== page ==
hia '* Four Seasons " on the Briihl Terrace at Dresden, his Schiller statue at Vienna, his Maximilian statue at Trieste, and his War Memorial at Hamburg, not to men- tion other creations, which were all surpassed and crowned by the Grand National Monument, on the edge of tJie Niederwald, overlooking the Ehine. This was unyeiled by the Emperor William, Sept. 28, 1883.
SCHLESWIG-HOLSTEIN, Pbincb or. (See Christian,
SCHLIEMANN, Dr. Hbtnrich, F.S.A., was born at Ankershagen in Mecklenburg, in 1822, being the son of a Lutheran pastor, who in- spired him at an early age with an enthusiastic admiration of the heroes of ancient Greece, whose exploits have been immortalised by Homer. On his mother's death, which occurred when he was nine years old, he went to live with his uncle, a clergyman of Ealkhorst, where he remained two years. When the lad was fourteen years old, the elder Schliemann lost his parish, became miserably poor, and could no longer pay for his son's schooling. The result was that young Schliemann had to enter a grocer's shop in the little town of Fiirstenburg, instead of following a career of letters, for which he felt a strong inclination, but he always preserved for the glories of antiquity the same love which he showed in his early infancy. In this shop he passed five and a half years of his life, occupied in selling herrings, butter, brandy, mUk, and salt, in grinding potatoes for the distillery, and in other similar pur- suits. He only came in contact with the lower classes of society, and as he was forced to work from five in the morning until eleven at night, he rapidly forgot the little learning he had previously ac- quired. At last, through the mediation of friends, he obtained a place as correspondent and book- keeper in the Ajnsterdam firm of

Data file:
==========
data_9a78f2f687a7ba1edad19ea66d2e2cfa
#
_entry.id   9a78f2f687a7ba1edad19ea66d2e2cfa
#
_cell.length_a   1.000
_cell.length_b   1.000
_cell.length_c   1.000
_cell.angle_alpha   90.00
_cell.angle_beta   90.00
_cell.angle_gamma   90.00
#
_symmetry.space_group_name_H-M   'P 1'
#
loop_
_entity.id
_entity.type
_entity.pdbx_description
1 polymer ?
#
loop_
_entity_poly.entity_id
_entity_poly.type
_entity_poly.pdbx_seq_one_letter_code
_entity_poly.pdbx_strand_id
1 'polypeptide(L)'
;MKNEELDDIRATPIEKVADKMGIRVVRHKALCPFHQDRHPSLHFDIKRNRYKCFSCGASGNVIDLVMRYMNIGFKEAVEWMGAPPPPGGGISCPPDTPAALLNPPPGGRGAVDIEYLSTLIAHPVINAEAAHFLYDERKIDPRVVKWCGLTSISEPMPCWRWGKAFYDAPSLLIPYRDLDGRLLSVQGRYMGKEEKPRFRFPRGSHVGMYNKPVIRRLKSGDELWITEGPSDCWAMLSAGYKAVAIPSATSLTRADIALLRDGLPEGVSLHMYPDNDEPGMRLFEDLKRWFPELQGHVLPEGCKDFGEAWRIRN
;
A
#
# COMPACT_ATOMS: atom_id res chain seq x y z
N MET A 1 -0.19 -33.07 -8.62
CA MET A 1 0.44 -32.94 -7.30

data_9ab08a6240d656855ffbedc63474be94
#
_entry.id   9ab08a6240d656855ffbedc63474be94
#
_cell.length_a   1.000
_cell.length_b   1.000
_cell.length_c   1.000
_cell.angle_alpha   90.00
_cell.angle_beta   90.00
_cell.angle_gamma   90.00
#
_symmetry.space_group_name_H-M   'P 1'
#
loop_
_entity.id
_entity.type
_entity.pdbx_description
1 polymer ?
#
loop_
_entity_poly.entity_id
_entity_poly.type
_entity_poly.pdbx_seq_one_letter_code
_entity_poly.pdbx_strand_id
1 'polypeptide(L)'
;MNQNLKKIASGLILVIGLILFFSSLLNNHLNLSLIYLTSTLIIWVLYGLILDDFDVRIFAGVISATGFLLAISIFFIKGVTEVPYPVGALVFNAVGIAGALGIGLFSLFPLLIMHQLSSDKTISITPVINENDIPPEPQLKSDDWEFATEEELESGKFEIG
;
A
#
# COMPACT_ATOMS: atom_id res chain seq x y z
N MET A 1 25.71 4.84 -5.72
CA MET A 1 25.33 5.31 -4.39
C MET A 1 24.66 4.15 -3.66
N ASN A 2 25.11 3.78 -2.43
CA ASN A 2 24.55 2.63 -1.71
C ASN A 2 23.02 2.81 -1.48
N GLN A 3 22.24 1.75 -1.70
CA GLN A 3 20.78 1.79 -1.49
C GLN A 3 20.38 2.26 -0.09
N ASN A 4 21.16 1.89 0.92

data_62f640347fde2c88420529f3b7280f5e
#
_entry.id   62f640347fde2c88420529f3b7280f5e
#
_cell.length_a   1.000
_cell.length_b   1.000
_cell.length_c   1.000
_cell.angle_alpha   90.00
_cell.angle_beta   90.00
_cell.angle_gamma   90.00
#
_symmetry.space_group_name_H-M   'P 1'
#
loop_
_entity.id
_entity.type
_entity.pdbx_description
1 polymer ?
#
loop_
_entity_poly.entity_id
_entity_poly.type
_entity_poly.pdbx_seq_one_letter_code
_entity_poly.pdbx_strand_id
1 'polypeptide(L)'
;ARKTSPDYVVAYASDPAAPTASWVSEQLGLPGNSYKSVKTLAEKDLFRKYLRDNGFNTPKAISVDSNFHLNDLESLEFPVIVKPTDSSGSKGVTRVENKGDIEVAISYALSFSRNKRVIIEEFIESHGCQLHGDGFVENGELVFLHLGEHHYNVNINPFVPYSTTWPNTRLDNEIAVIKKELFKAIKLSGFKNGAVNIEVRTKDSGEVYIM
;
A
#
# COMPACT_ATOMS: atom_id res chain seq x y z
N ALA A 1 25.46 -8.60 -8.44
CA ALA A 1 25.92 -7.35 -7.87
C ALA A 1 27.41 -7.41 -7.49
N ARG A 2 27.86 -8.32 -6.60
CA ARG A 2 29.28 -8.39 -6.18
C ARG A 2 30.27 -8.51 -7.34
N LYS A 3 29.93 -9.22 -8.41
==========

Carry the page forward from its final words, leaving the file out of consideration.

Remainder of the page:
Messrs. B. H. Schroeder & Co., who engaged him with a salary of 600 florins, which, seeing hia zeal, they shortly afterwards raised to 1000. In 1846 he was sent to St. Peters- burg by his firm as their local agent, and a year later he estab- l^hed himself in business there on his own account. In the coarse of his busy life he has visited most parts of Europe and America, and has learned many languages, in- cluding Russian, English, French, Spanish, Italian, Portogueae. Dutch, Polish, Swedish, ancient and modem Greek, and Arabic. Having amassed a fortune, he com- menced his archaeological investi- gations and excavations in the East, and recorded the results in a work written in French in 1869, and en- titled " Ithaque, Le P^lopon^se, Troie. RecherchesArchfelogiques." Previously he had published in the same lang^iage, "La Chine et le Japon au temps present" (1867). In 1874 he published "Troy and its Remains," which contains a full account of the researches and dis- coveries made by him at Hissarlik, the site of ancient Troy, and in the Trojan Plain. In Feb., 1874, he obtained permission from the Greek (jK)vemment to excavate Mycenae, where, in 1877, he discovered the five royal tombs which local tradi- tion pointed out to Pausanias as those of Agamemnon and his com- panions, who were murdered by JSgisthus. The treasures of gold and silver brought to light denote great artistic perfection, and de- monstrate the existence of a school of domestic artists entirely inde- pendent of oriental influence. Coming now to England, Dr. Schliemann met with a most flat- tering reception. He was elected an honorary member of the Gro- cer's Company, a Fellow of the Society of Antiquaries, a member of the Boyal Institute of Brilish Architects, and of the Arch»olo- gioal Institute. Many of the anti- quities discovered by Dr. Schlie-